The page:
The country’s chief law enforcement officer may be stepping down before the start of President Obama’s second term.
On Thursday, in front of law students at the University of Baltimore, Attorney General Eric Holder was asked about his job prospects for the future and if he would stay on through 2016.
“I don’t know why you assume my service would have to stop at 2016,” Holder joked, appearing on stage with Law School Dean Ron Weich, a former DOJ official who worked under Holder, according to Reuters and CBS News.
“President Jeb Bush, President Marco Rubio, President Hillary Clinton – any one of them might ask me to stay on,” he added, referencing the potential presidential candidates in 2016.
Then Holder got serious, saying that he would need to talk with both the President and his family before making a decision.
“That’s something that I’m in the process now of trying to determine,” Holder told the crowd of students. “I have to think about, can I contribute in a second term?”
“[I have to] really ask myself the question about, do I think there are things that I still want to do? Do I have gas left in the tank? It’s been an interesting and tough four years, so I really just don’t know,” Holder continued.
“Tough four years” – might be an understatement.
For his efforts to stonewall investigators looking into the fatally flawed Operation Fast and Furious, where federal agents lost track of approximately 2,000 firearms purchased by known Mexican drug cartel operatives, Holder became the first sitting attorney general in U.S. history to be held in contempt of Congress. Not a distinction that any presidential cabinet member would want to have on his resume.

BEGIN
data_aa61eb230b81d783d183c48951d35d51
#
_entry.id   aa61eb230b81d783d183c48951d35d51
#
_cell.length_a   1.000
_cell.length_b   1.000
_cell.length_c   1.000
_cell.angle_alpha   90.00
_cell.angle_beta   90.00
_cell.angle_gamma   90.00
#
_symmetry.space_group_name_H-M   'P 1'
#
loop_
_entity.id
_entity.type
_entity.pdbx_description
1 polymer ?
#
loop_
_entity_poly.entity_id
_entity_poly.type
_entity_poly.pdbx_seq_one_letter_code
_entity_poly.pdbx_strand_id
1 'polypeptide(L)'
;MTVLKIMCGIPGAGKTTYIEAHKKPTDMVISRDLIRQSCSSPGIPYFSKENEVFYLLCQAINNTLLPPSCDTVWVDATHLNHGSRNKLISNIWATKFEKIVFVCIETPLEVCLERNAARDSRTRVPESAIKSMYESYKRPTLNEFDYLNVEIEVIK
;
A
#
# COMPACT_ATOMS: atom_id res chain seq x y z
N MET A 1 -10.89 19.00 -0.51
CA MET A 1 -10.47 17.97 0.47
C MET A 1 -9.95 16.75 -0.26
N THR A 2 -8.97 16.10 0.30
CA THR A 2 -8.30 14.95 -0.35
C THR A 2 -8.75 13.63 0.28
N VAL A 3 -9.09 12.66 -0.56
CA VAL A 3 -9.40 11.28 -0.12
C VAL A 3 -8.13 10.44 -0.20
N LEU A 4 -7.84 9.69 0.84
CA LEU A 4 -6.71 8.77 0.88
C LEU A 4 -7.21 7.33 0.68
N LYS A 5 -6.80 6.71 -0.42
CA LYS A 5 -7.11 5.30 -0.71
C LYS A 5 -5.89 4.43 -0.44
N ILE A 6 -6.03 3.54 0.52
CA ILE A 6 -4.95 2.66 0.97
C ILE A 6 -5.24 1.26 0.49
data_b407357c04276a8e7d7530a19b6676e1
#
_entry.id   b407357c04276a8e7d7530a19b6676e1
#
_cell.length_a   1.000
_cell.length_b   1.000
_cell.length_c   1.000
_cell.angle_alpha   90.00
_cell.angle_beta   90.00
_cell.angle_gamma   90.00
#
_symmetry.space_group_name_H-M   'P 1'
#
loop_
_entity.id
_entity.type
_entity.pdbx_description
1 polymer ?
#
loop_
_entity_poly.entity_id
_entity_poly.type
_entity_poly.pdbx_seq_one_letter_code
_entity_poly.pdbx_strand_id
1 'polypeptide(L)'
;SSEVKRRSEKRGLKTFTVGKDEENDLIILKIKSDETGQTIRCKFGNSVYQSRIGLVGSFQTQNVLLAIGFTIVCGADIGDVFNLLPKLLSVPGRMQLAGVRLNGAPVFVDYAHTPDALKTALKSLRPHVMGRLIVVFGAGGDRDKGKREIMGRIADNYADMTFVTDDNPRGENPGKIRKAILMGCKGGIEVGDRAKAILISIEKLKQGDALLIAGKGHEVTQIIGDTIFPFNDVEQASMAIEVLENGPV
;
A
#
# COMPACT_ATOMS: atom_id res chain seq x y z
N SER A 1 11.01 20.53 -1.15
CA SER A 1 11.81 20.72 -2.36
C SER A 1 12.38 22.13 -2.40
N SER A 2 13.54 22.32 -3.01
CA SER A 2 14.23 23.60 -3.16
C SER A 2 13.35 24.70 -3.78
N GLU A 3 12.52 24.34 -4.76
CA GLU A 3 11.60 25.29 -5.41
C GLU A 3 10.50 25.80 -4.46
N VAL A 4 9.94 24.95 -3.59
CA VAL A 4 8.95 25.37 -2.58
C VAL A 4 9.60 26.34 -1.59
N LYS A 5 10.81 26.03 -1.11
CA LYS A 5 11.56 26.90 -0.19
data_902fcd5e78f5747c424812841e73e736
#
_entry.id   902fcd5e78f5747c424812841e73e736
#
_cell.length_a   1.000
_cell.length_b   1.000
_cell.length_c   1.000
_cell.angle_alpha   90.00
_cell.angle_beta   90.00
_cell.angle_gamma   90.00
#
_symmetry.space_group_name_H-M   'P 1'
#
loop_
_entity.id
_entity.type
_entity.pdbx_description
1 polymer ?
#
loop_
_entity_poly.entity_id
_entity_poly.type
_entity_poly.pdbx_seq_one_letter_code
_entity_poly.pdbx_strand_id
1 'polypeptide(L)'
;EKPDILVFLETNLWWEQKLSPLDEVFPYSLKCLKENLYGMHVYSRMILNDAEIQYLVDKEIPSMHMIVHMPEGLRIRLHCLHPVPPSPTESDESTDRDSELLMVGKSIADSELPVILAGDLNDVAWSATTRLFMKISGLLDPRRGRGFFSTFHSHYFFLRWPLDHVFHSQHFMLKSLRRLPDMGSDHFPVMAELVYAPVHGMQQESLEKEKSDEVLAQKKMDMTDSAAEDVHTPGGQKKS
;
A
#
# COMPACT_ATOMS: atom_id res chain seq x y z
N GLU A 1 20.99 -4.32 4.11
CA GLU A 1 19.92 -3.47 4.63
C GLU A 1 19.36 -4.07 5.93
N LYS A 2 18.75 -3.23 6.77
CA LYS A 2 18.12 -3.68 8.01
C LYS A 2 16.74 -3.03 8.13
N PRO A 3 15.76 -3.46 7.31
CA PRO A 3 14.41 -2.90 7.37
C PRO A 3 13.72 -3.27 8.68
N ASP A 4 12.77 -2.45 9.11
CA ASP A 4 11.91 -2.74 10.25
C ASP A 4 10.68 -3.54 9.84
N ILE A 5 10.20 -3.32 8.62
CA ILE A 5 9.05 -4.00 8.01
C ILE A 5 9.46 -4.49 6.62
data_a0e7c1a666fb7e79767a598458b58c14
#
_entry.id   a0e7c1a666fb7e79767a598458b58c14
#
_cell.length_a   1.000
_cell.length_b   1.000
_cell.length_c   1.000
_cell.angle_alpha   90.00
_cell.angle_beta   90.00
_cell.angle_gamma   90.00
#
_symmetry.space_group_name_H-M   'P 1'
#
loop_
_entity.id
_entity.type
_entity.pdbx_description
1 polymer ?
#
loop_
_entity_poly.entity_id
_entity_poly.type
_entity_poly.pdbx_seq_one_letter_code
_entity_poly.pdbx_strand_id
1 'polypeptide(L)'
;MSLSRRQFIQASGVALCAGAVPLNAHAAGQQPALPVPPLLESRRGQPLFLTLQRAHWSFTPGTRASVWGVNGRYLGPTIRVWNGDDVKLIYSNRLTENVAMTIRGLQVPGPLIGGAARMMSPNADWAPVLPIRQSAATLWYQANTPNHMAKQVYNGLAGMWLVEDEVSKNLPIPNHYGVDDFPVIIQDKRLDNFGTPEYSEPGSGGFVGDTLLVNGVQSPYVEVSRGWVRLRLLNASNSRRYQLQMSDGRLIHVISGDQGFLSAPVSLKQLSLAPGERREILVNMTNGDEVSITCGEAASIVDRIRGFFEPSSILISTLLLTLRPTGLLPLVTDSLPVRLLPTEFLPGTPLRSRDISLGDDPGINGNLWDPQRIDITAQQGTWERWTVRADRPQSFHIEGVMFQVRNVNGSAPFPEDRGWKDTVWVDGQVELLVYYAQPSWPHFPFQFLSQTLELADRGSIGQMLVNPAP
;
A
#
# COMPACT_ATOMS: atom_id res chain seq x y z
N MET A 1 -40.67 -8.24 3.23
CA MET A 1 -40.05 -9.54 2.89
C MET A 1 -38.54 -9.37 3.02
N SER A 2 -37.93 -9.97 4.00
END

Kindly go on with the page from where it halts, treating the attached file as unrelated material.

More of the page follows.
Of course, many lawmakers believed the contempt citation was totally warranted. After all, weapons connected to the bungled gunrunning operation were found at the scene of Border Patrol Agent Brian Terry’s murder. Instead of fully cooperating with the congressional probe to get to the bottom of what went wrong, Holder refused to turn over subpoenaed DOJ documents connected to the case.
Consequently, the public still doesn’t know the extent of Holder’s involvement in the scandal (that said, the DOJ’s Inspector General absolved him of any wrongdoing).
To many, the question of whether Holder should step down is an easy one to answer:
“Definitely, without a doubt!”
Though, from my vantage point, I don’t think that would be enough. I think he needs openly acknowledge and take responsibility for his role, no matter how limited he believes it was, in Operation Fast and Furious.
Recently, a congressional report (number 2 in a series of 3 reports on F&F) found that there were “widespread management failures within the hierarchy of the Justice Department” while Fast and Furious was underway. Surely, much of the blame for this dereliction of duty falls with Holder, whether he likes it or not.
So, yes, he needs to step down – but not before taking responsibility for F&F and apologizing to the Terry family for all the management failures and mistakes that happened under his watch. It’s the very least he could do.